Seabiscuit and John "Red" Pollard finally won the Santa Anita Handicap in 1940, defeating stablemate Kayak II. It was Seabiscuit's third attempt to win racing's biggest prize at the time. They had been beaten a nose by Rosemont in 1937 and a nose by Stagehand in 1938. Keeneland Library/Morgan Collection

Keeneland Library/Morgan Collection

By virtue of its taut plotting and crisp dialogue, Noir produced numerous riveting and satisfying films centered upon action and well developed set-piece capers.  Six not to miss —
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Director: Stanley Kubrick
Setting: Los Angeles
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Career criminal Johnny Clay (Hayden) decides to undertake one last heist, a burglary of Santa Anita racetrack, before settling down to marry his girl (Coleen Gray).
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Director: Raoul Walsh
Setting: California, especially Los Angeles
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Brothers Joe and Paul Fabrini (Raft and Bogart) struggle with loan sharks, hitch-hikers, rough terrain, sleepless nights, and conniving women as they endeavor to scratch out a living in the trucking business.
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Director: Jules Dassin
Setting: California, especially San Francisco
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With the help of other drivers and a local prostitute, wildcat trucker Nick Garcos (Conte) wages war on an unscrupulous produce supplier (Cobb) in order to save his family’s business and preserve his father’s honor.
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Setting: Aboard a train from Chicago to Los Angeles
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A police seargent (McGraw) charged with escorting a gangster’s wife from Chicago to a Los Angeles courtroom, where she will testify against her husband, finds he is sharing the train with the hitmen she is trying to elude.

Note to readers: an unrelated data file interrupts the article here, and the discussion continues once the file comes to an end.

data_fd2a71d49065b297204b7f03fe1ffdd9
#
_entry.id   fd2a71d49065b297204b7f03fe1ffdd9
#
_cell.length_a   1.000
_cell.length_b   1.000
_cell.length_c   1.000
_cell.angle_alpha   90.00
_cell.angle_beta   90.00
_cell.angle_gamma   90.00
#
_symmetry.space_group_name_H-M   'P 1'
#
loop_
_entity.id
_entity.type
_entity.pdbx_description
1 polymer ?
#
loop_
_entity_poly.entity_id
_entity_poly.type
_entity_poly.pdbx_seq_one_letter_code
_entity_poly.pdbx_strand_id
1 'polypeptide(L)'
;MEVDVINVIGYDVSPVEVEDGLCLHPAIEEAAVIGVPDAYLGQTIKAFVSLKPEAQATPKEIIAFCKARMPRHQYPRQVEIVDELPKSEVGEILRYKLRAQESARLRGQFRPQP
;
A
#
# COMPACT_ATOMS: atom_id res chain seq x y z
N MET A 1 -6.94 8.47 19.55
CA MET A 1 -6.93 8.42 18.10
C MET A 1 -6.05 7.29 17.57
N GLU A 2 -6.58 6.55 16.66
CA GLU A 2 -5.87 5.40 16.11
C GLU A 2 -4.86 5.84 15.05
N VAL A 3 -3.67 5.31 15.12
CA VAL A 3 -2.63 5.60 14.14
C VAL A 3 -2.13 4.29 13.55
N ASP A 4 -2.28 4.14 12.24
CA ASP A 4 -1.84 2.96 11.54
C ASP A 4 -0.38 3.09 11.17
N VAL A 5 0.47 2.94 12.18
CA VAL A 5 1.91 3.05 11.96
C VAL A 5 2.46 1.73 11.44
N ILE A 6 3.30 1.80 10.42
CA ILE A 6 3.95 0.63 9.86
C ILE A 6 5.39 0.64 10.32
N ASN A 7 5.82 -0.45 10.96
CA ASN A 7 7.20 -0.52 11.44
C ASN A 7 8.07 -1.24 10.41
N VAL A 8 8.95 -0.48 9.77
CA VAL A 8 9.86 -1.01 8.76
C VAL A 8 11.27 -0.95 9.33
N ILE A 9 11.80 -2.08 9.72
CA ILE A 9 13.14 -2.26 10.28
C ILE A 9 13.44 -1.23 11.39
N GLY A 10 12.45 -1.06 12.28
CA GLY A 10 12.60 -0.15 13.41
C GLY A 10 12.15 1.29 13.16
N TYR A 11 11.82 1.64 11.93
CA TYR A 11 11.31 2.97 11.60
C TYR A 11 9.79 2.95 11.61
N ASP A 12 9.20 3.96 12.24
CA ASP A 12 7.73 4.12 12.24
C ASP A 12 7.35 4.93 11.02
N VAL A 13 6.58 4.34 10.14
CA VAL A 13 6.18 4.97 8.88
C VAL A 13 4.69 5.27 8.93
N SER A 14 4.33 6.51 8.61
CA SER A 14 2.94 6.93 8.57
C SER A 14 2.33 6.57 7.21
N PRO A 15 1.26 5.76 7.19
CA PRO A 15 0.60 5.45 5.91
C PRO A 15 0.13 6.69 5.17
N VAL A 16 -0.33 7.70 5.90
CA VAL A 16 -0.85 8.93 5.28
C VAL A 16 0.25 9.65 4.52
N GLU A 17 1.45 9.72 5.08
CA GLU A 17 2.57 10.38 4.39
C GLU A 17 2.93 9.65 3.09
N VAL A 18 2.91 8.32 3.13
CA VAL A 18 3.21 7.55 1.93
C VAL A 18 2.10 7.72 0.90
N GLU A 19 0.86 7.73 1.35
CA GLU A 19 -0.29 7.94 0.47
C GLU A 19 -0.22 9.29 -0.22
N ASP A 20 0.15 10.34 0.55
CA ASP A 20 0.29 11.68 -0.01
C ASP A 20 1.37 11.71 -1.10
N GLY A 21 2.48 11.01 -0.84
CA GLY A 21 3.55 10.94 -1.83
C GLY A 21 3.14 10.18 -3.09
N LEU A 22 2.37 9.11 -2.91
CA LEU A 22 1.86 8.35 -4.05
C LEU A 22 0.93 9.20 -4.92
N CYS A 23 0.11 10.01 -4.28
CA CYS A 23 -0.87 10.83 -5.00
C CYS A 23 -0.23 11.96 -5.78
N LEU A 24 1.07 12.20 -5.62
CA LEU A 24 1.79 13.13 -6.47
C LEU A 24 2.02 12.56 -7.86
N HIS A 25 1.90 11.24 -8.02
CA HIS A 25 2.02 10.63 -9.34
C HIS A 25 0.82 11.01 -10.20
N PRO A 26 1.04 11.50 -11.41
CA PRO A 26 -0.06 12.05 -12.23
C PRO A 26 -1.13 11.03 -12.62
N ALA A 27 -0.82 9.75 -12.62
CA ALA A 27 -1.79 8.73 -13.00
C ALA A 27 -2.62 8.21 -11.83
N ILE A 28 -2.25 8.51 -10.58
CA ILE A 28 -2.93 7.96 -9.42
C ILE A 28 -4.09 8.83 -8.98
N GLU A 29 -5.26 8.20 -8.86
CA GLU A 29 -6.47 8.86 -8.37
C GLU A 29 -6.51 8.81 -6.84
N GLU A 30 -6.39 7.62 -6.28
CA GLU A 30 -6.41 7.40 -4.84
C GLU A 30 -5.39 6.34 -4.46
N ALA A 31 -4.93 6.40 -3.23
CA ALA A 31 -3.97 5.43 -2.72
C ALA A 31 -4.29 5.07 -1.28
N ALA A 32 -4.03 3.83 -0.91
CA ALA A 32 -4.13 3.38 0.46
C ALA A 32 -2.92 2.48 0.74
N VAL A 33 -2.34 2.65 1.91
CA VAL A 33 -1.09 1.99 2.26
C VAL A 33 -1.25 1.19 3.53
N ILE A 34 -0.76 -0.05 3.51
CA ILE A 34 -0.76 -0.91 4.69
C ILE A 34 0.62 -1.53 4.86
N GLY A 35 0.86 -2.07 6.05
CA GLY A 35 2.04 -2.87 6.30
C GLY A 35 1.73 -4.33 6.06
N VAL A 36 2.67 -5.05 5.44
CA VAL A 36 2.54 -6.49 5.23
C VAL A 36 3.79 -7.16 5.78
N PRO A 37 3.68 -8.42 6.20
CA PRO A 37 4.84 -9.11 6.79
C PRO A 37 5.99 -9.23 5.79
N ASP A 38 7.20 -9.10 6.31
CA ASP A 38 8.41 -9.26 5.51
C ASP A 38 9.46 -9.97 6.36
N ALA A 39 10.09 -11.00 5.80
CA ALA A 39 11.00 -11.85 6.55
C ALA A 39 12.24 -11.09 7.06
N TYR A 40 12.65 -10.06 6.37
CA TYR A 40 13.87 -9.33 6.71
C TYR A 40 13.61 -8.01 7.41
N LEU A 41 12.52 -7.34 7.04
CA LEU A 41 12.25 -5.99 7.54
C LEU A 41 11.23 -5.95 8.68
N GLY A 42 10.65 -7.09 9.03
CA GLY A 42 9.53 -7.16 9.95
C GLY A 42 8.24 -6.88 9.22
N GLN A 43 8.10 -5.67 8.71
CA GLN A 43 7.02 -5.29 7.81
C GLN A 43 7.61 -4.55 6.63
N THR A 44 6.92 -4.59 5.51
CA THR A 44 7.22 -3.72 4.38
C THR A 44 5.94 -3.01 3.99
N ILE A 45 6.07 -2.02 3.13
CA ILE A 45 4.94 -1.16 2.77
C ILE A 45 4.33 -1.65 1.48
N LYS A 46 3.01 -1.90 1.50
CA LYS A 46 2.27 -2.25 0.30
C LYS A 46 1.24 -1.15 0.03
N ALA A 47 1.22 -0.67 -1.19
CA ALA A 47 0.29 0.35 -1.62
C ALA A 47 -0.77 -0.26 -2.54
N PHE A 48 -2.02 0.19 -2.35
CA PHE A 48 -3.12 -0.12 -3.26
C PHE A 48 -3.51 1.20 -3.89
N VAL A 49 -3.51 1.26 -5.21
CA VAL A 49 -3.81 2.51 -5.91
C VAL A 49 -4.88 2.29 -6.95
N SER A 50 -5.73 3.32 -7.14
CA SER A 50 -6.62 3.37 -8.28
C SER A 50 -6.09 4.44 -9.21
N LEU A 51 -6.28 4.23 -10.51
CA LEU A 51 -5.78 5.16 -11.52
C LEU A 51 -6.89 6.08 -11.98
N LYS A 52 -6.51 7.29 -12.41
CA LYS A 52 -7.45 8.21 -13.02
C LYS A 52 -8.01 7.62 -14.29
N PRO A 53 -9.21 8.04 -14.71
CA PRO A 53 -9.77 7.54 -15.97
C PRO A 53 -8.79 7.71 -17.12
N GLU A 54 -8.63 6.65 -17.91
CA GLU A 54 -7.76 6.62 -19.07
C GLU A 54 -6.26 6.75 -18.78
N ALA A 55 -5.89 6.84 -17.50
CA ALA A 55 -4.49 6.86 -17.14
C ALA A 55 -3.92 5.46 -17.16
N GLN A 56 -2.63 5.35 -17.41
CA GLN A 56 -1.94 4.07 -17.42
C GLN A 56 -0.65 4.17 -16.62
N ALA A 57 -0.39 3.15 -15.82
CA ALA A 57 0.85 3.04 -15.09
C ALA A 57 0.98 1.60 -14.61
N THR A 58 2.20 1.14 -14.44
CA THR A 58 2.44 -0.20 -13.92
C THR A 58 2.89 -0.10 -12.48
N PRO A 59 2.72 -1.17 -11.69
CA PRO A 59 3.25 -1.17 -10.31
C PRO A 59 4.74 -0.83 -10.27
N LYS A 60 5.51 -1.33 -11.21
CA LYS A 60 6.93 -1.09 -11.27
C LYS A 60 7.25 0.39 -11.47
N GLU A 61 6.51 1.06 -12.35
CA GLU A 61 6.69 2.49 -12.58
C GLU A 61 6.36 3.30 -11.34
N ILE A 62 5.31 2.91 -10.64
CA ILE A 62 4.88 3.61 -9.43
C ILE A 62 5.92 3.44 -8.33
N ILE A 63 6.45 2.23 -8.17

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Director: Don Siegel
Setting: San Francisco
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A San Francisco dope-smuggling ring that slips packets of drugs into tourists’ luggage is stymied when a drug shipment disappears from the custody of an innocent mother and her little girl.
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Director: Edward Dmytryk
Setting: San Francisco
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A mentally ill man terrorizes San Franciso by killing women with a sniper’s rifle, all the while penning desperate letters to the police in hopes that they will catch him.
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Relationships on the Edge

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The gritty realism of Film Noir produced some fascinating character studies focused on male/female relationships.  Three of the most engaging (and most chilling) —
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Director: Nicholas Ray
Setting: Los Angeles
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A budding romance between tempestuous screenwriter Dixon Steele (Bogart) and his new lady neighbor (Grahame) is badly strained when the police suspect Steele of murder.
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Director: Fritz Lang
Setting: Monterey, California
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Restless “black sheep” Mae Doyle (Stanwyck) returns to her family home after an ill-fated love affair.  She finds herself torn, with nearly disastrous consequences, between a level-headed man (Douglas) whom she finds boring and a difficult hothead (Ryan) whom she cannot resist.
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Director: David Miller
Settings: A cross-country train; San Francisco
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Successful playwright Myra Hudson (Crawford) falls deeply in love with and marries dashing actor Lester Blaine (Palance).  Her discovery that he plans to betray her transforms her passionate love into murderous hatred.
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How, in 1919, could he have known? “The Second Coming” by William Butler Yeats

Horizon

   The Second Coming

 

Turning and turning in the widening gyre

The falcon cannot hear the falconer;

Things fall apart; the centre cannot hold;

Mere anarchy is loosed upon the world,

The blood-dimmed tide is loosed, and everywhere

The ceremony of innocence is drowned;

The best lack all conviction, while the worst

Are full of passionate intensity.

 

Surely some revelation is at hand;

Surely the Second Coming is at hand.

The Second Coming! Hardly are those words out

When a vast image out of Spiritus Mundi

Troubles my sight: somewhere in sands of the desert

A shape with lion body and the head of a man,

A gaze blank and pitiless as the sun,

Is moving its slow thighs, while all about it

Reel shadows of the indignant desert birds.

The darkness drops again; but now I know

That twenty centuries of stony sleep